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S1: Bad for the Environment

Date : Mon, 15 Mar 2010 12:19:47 -0400

For Immediate Release
March 15, 2010 Contact: Jeff Tittel, Director, Sierra Club New Jersey Chapter, 609-558-9100

S1: Bad for the Environment Puts Builders Remedy Target on Half the Towns in NJ

A bill that will abolish the Council on Affordable Housing (S1) puts open season on more than half of New Jersey's municipalities, giving power to developers to determine how towns will meet their affordable housing obligations. This bill, passed today by the Senate Economic Growth Committee, will encourage sprawl and overdevelopment and put our natural resources at risk because it contains no environmental criteria.

In the name of reform, this bill could actually make matters worse. The Sierra Club is opposed to this bill because it lacks environmental oversight and does not include the necessary scrutiny that should be required for affordable housing development projects.

"We're putting a bulls-eye on more than half of New Jersey's municipalities, where builders remedy suits determine how towns deal with affordable housing," NJ Sierra Club Director Jeff Tittel said. "This is a step backwards when it comes to planning and how towns will determine their futures. All this bill will accomplish is more sprawl, more overdevelopment, more traffic, and higher taxes."

While the Sierra Club strongly supports affordable housing in New Jersey, we believe it should not be used as a tool to undermine environmental protections or promote growth in inappropriate places. Housing should be located where the jobs are, helping to prevent sprawl and pollution while providing people with economic opportunities.

S1 should be amended to have environmental criteria to ensure inclusionary development and other affordable housing projects go in appropriate locations. Affordable housing should be placed in approved waste water management areas under the adopted Water Quality Management Planning Rules and areas with adequate water supply.

Under the bill, inclusionary development just needs to be in a sewer service area, regardless if there are actually sewers on the site or not. Many sewer service areas go back to 60s and may not even have sewer plants or sewer lines in them. This bill allows for the extension of sewers into environmentally-sensitive areas if near a sewer service area. Some of the worst sprawl projects in New Jersey, such as Windy Acres in Clinton Township, Pondview in Rockaway, or Pinnacle in Oakland, happened because of this type of situation.

This language will promote sprawl and overdevelopment one development at a time. Many towns that are the targets for the builders are in the Highlands and Pinelands and in environmentally-sensitive areas.

"This legislation may end up being worse than the current situation," Tittel said. "We'll get rid of COAH and give all the power the builders."

The bill gives too much authority and power to the State Planning Commission. If passed, we'll simply be replacing COAH with another agency and bureaucracy. The State Plan has been a failure and the State Planning Commission doesn't function. It is filled with developers and people who work for developers. If you think that the COAH rules are arcane and hard to follow, try following the State Planning Commission's Plan Endorsement.

The data in the State Plan is from 1986 - it is outdated and filled with errors. The State Plan has never included a proper environmental analysis or strategic analysis for the State of New Jersey on how and where growth should take place. The State Planning Act says that the State Plan has no regulatory authority. By giving the State Planning Commission this power, we will undermine affordable housing and the protection of natural resources.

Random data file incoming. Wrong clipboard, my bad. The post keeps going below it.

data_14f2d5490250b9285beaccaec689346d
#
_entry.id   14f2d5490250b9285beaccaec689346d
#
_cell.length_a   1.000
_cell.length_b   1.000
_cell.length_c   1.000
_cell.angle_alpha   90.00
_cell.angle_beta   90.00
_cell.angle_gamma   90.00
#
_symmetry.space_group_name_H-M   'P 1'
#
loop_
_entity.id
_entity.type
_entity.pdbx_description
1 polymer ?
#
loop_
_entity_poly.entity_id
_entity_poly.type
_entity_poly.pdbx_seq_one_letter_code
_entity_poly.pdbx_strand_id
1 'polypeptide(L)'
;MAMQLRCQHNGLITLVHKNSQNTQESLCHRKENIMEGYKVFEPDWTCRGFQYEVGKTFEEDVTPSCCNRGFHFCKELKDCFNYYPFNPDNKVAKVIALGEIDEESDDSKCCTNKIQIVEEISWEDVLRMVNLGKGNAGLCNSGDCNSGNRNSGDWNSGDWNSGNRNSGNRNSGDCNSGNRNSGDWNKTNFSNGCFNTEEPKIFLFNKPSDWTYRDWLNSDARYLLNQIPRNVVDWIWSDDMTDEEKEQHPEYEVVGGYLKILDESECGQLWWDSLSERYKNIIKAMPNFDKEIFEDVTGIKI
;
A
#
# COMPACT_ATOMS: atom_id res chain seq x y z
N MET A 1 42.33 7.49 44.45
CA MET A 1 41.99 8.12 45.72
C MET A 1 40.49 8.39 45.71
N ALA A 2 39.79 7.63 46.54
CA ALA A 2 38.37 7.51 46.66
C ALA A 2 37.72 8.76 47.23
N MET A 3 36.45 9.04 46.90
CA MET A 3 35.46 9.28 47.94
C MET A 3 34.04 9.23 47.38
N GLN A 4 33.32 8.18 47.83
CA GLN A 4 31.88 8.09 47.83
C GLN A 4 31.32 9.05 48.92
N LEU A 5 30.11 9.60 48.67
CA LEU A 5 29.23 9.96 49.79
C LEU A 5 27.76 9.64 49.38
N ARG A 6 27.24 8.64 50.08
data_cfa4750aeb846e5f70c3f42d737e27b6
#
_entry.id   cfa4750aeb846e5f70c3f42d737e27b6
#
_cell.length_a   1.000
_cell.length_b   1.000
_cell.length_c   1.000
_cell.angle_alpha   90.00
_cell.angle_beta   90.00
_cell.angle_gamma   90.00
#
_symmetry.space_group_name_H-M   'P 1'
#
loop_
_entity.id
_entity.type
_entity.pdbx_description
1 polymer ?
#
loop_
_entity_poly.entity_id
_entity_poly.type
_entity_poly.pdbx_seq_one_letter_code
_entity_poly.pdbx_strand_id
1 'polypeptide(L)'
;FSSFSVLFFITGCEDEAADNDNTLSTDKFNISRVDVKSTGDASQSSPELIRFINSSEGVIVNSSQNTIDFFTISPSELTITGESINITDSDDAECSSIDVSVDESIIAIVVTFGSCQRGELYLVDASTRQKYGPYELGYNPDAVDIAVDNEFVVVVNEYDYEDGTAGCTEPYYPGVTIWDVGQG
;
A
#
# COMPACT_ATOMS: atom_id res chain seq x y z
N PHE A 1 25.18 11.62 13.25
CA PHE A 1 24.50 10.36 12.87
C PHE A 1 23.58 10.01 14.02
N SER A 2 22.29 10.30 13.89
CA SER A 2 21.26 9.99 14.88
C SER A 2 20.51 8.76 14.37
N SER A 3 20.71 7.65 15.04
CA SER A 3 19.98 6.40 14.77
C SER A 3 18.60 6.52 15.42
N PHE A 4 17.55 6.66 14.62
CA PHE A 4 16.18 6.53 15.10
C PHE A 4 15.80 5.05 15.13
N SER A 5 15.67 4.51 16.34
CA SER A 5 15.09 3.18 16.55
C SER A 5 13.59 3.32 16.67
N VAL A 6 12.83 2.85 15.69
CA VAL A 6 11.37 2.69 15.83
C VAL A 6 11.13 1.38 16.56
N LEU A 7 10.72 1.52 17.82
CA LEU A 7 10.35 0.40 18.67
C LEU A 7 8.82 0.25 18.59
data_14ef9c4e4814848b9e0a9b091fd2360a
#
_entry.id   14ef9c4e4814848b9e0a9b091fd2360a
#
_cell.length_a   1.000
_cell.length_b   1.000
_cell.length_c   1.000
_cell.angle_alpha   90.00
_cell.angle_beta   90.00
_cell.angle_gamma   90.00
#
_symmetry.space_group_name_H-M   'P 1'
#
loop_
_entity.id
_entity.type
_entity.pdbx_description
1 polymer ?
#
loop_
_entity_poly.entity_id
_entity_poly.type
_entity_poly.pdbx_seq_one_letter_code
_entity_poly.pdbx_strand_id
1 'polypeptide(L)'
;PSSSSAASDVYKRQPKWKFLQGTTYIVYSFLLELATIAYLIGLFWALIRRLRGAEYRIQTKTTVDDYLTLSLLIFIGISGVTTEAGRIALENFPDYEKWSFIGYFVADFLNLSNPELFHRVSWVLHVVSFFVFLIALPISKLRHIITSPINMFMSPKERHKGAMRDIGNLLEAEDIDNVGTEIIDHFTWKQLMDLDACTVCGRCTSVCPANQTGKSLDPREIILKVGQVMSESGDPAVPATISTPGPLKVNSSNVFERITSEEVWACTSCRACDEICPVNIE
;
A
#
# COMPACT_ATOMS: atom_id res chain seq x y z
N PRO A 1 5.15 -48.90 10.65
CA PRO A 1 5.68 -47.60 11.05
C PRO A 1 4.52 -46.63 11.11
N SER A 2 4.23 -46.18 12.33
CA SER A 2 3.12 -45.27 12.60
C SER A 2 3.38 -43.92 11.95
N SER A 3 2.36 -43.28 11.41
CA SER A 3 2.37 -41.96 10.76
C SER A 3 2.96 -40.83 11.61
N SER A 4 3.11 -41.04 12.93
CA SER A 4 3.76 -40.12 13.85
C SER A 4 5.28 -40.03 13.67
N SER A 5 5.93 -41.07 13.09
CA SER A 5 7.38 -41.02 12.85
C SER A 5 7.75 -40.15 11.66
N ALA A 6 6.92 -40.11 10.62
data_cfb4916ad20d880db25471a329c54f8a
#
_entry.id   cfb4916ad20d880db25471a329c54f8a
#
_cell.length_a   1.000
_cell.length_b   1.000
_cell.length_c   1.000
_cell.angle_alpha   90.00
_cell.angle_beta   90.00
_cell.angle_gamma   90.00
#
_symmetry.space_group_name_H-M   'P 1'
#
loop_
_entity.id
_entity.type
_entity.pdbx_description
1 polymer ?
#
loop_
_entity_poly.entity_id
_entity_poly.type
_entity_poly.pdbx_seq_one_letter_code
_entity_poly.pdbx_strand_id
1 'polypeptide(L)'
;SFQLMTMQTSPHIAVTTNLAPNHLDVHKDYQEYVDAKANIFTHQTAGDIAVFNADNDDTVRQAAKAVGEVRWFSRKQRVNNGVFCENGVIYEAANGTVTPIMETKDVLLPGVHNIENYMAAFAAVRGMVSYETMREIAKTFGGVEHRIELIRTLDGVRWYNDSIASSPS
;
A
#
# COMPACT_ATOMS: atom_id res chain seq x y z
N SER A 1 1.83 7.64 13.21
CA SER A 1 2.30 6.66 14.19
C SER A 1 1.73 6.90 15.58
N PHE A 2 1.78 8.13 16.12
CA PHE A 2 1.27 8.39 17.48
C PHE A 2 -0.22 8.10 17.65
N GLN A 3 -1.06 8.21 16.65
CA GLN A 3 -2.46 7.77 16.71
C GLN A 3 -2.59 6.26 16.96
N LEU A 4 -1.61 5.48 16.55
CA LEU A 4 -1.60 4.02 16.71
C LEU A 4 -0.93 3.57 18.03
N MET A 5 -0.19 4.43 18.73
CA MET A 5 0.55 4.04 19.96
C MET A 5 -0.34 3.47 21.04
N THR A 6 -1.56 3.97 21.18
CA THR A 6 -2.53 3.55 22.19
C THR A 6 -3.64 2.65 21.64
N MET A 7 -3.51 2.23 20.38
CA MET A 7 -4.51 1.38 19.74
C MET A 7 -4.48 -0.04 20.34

Towns that comply with their affordable housing requirements should have a legal shield but S1 takes those rights away. We believe towns that have passed ordinances and have complied with affordable housing requirements should not only be indemnified against lawsuits but the State Attorney General should defend those towns in cases of builder's remedy litigation.

Under this bill, all projects in areas without inclusionary zoning go to the board of adjustment, giving power to developers. This applies to more than half the towns in New Jersey, mostly those in rural and environmentally sensitive areas. This bill doesn't give towns alternatives to inclusionary zoning, like group homes for the handicapped, infill development, accessory apartments, or Habitat for Humanity projects.

Furthermore, designating affordable housing as "inherently beneficial" will put towns at the mercy of developers or face a lawsuit. "Inherently beneficial only benefits the builders," Tittel said.

Developers will be able to use the inherently beneficial designation as a way to overturn local zoning and get permission to build projects in environmentally sensitive areas. This would be a major step backwards to the days in the 1980s, when builders remedy lawsuits not only undermined good planning but resulted in some of the worst sprawl projects in state history. We need to get rid of COAH but we should not go back to the days when towns were at the mercy of lawyers and developers.


"This legislation is an attack on environmental protections and planning," Tittel said. "It's going to mean more overdevelopment and sprawl. It puts a builders remedy bulls-eye on more than half of the towns in New Jersey."

S1 = More Sprawl and Overdevelopment

Kara Seymour, Program Assistant NJ Sierra Club

145 W. Hanover Street Trenton, NJ 08618


(f) 609.656.7618


Received on 2010-03-15 09:19:47

New Jersey Sierra Club, 145 West Hanover St., Trenton, NJ 08618, USA
tel: 609 656 7612, fax 609 656 7618
or email Nicole Dallara, Outreach Coordinator, at

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